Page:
Health

Of Course Pets Are Not People, They’re Who They Are

Dr. Paul Thagard’s very  thought-provoking essay called “Why Pets Are NOT People” caught my eye and those of people who wrote to me this morning asking something along the lines, “Did you see the essay called ‘Why Pets Are NOT People’? and what did you think about it?” I’ve been thinking about the myth of viewing nonhumans as humans for a long time, and once again was thinking about this topic this weekend as I worked on a piece for National Dog Day on August 26. Dr. Thagard’s essay is available online for free, so here are a few comments that I hope will be taken to heart. I’ve been particularly interested in dogs, and in numerous places I’ve explicitly argued that dogs are not people so let’s get over it, we must view dogs for who they are, namely dogs, and we must allow them to be dogs. We also shouldn’t look to dogs as models for who we are or how we should behave. (See Canine Confidential, Unleashing Your Dog, “Dogs Really Aren’t Good Go-To Animals for How We Should Live,” and “Allowing Dogs to Sniff Helps Them Think Positively.”) 

Species differences and similarities matter

“Now we must redefine tool, redefine Man, or accept chimpanzees as humans.” (Dr. Louis Leakey’s response when he learned from Dr. Jane Goodall that chimpanzees make and use tools.) 

In a section called “The Human Advantages” Dr. Thagard writes, “Many of the supposed differences between humans and other animals have been discredited, including souls, language, emotions, creativity, and tools. But numerous psychologists, neuroscientists, and anthropologists have noticed more specific differences that give humans important advantages:” While this may be so, the phrase “give humans important advantages” doesn’t take into account that while some of these differences may give humans some sort of advantage, it’s only because humans are humans who have to at least have the potential to be able to do certain things to qualify as a card-carrying human. Of course, numerous other animals have “advantages”, too, that help make them adapt to their own environments and which make humans look stupid, slow, blind, deaf, or maladapted in comparison. The word “advantage” isn’t an objective assessment of cognitive and emotional capacities. 

There also are numerous similarities among all animals, human and nonhuman, that psychologists, neuroscientists, and anthropologists have recognized and which have evolved because, in utterly simplistic terms, they do more good than harm. These include consciousness, sentience, and the ability to perform complex cognitive tasks and to experience a wide range of emotions. (Numerous essays reviewing comparative research on the cognitive and emotional lives of nonhumans can be found here. Also see “Not So Different: Finding Human Nature in Animal Nature” for an interview with Dr. Nathan Lents about his book of the same title.) It’s also important to point out the work of Emery University neuroscientist Dr. Gregory Berns and his colleagues who note that there are similarities in the fMRI’s of dogs and humans when they process different emotions and what lights up their brains. In an interview with Dr. Berns called “What It’s Like to Be a Dog,” he notes, “The overarching theme is that we see startling similarities in how animals’ brains function. This means that all animals—whether dog or human—have many neural processes in common. (See “Canine Brains Process Novel Words” and “Jealousy in Dogs: Brain Imaging Shows They’re Similar to Us” for additional references to neuroimaging research on dogs.1)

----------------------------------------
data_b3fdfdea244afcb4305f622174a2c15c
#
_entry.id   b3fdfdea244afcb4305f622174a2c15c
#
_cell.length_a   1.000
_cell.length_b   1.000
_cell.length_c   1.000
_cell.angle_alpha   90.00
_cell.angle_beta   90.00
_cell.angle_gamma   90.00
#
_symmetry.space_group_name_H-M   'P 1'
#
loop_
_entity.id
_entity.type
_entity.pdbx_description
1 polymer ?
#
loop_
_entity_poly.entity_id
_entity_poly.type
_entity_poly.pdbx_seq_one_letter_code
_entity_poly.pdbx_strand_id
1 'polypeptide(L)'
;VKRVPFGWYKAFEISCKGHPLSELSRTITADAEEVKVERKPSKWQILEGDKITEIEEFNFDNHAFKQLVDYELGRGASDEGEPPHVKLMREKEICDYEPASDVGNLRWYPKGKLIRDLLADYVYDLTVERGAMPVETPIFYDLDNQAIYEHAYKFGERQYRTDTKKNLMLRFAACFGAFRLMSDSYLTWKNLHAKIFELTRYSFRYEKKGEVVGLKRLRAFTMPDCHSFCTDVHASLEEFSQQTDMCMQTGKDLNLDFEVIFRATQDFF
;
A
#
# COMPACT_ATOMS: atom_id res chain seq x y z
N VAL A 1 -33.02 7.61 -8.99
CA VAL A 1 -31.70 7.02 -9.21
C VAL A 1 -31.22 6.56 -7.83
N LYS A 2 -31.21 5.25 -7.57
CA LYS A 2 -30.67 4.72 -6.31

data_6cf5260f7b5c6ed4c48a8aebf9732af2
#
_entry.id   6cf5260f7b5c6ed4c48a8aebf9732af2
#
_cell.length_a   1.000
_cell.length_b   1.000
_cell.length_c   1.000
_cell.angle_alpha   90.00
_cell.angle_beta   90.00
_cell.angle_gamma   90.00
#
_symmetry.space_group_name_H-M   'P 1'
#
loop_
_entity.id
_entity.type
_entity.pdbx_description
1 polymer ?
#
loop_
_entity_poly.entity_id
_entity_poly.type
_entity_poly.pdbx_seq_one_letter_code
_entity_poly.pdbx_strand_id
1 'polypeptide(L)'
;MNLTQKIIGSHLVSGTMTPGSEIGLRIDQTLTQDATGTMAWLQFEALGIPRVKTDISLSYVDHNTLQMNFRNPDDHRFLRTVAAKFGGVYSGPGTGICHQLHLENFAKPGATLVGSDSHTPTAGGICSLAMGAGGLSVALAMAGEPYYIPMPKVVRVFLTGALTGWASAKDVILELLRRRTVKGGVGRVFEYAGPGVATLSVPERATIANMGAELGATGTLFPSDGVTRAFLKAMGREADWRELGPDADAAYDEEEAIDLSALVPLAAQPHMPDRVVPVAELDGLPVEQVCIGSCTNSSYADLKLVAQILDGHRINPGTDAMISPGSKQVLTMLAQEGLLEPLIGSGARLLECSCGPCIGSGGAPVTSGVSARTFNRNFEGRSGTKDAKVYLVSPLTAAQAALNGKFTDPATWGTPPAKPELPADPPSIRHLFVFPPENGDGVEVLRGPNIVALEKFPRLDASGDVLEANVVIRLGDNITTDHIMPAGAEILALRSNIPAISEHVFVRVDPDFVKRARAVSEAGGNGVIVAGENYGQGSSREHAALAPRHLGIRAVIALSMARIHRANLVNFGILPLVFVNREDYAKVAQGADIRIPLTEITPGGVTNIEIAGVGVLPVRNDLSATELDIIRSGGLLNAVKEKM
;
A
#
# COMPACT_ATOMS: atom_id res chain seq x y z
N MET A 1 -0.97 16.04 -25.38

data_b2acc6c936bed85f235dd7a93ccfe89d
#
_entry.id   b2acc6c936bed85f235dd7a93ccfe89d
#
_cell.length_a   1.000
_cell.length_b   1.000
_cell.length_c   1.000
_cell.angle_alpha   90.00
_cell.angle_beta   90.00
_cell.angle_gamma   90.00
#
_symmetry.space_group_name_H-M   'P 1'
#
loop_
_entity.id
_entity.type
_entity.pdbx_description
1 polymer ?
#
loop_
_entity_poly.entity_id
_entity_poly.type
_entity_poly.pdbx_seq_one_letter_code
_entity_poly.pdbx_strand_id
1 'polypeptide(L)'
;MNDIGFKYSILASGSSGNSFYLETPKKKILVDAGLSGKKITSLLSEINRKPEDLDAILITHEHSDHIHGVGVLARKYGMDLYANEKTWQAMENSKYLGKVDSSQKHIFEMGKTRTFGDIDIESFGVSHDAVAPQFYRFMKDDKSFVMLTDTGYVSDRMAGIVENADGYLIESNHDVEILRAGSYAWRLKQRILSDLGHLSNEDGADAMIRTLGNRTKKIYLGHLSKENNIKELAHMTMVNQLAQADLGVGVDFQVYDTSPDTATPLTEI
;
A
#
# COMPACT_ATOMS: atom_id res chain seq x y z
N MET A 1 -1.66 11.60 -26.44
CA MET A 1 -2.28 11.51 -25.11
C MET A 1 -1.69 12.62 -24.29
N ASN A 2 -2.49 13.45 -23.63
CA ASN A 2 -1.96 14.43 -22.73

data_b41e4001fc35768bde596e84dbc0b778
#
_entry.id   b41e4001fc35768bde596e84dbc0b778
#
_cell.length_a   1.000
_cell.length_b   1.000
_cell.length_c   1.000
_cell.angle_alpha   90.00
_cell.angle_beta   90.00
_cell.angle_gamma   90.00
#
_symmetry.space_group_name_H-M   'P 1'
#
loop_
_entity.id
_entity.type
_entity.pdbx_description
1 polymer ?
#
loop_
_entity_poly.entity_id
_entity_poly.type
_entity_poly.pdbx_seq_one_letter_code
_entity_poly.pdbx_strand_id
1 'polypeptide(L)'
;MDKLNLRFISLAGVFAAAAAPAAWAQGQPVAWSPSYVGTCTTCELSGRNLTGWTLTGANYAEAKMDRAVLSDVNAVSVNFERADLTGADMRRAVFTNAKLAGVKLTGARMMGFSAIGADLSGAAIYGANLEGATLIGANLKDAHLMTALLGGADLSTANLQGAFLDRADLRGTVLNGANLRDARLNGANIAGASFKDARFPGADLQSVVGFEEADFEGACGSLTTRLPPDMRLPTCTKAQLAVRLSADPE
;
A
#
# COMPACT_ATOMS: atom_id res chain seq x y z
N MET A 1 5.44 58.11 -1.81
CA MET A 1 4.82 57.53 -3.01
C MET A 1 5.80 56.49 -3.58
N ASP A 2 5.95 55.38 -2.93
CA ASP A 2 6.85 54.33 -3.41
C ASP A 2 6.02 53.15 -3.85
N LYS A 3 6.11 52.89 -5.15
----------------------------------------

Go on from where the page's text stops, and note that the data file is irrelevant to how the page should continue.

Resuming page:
To make the case that “there are many ways in which humans are dramatically different from dogs, cats, and other pets,” Dr. Thagard lists 18 differences—biologists call them evolved adaptations—that are advantageous to humans and which nonhumans lack. They are essentially descriptive, rather than morally significant differences. I suppose that one could argue against many of the cognitive and emotional capacities on his list, but the ones that caught my eye for which here are contrary observations and data include: We not only learn but can learn how to learn better.  Cultural learning transmits skills across many generations; We use tools to create other tools and extend the range of problems we can tackle; We modify our environments and expand our habitats to extreme locations all over the world; We navigate with physical maps (various nonhumans use cognitive maps better than most humans); We not only have emotions, but we also have emotions about emotions, e.g. fear of embarrassment; We evaluate ourselves and other people. We reflect on own behavior and engage in moral reasoning and judgment about ourselves and others. We punish strangers for breaking rules; and We consider the intentions and beliefs that produce actions. We can reason about our past, present, and future motives, beliefs, and actions. Once again, there is evidence for these capacities in nonhumans, and recall Louis Leakey’s response above when he learned from Jane Goodall that chimpanzees make and use tools. I realize chimpanzees aren’t considered to be pets, although on rare occasions some people regrettably do try to keep them in their homes and in other places as if they were.